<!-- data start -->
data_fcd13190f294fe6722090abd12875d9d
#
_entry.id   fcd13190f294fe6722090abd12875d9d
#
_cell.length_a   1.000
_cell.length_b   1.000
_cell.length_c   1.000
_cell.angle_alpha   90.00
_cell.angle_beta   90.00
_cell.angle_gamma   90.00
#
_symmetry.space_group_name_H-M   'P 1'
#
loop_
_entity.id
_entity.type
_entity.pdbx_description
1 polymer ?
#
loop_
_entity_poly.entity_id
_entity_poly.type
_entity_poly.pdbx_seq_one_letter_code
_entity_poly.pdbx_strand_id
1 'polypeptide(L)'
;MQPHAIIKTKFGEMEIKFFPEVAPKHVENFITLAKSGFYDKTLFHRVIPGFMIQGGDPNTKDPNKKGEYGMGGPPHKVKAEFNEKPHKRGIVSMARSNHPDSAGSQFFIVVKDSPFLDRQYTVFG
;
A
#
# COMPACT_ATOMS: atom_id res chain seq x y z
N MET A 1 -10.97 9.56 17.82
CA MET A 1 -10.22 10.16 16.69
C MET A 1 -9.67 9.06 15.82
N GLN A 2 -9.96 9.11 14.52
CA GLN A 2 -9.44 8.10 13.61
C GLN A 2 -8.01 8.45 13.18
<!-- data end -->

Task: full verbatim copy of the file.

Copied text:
data_fcd13190f294fe6722090abd12875d9d
#
_entry.id   fcd13190f294fe6722090abd12875d9d
#
_cell.length_a   1.000
_cell.length_b   1.000
_cell.length_c   1.000
_cell.angle_alpha   90.00
_cell.angle_beta   90.00
_cell.angle_gamma   90.00
#
_symmetry.space_group_name_H-M   'P 1'
#
loop_
_entity.id
_entity.type
_entity.pdbx_description
1 polymer ?
#
loop_
_entity_poly.entity_id
_entity_poly.type
_entity_poly.pdbx_seq_one_letter_code
_entity_poly.pdbx_strand_id
1 'polypeptide(L)'
;MQPHAIIKTKFGEMEIKFFPEVAPKHVENFITLAKSGFYDKTLFHRVIPGFMIQGGDPNTKDPNKKGEYGMGGPPHKVKAEFNEKPHKRGIVSMARSNHPDSAGSQFFIVVKDSPFLDRQYTVFG
;
A
#
# COMPACT_ATOMS: atom_id res chain seq x y z
N MET A 1 -10.97 9.56 17.82
CA MET A 1 -10.22 10.16 16.69
C MET A 1 -9.67 9.06 15.82
N GLN A 2 -9.96 9.11 14.52
CA GLN A 2 -9.44 8.10 13.61
C GLN A 2 -8.01 8.45 13.18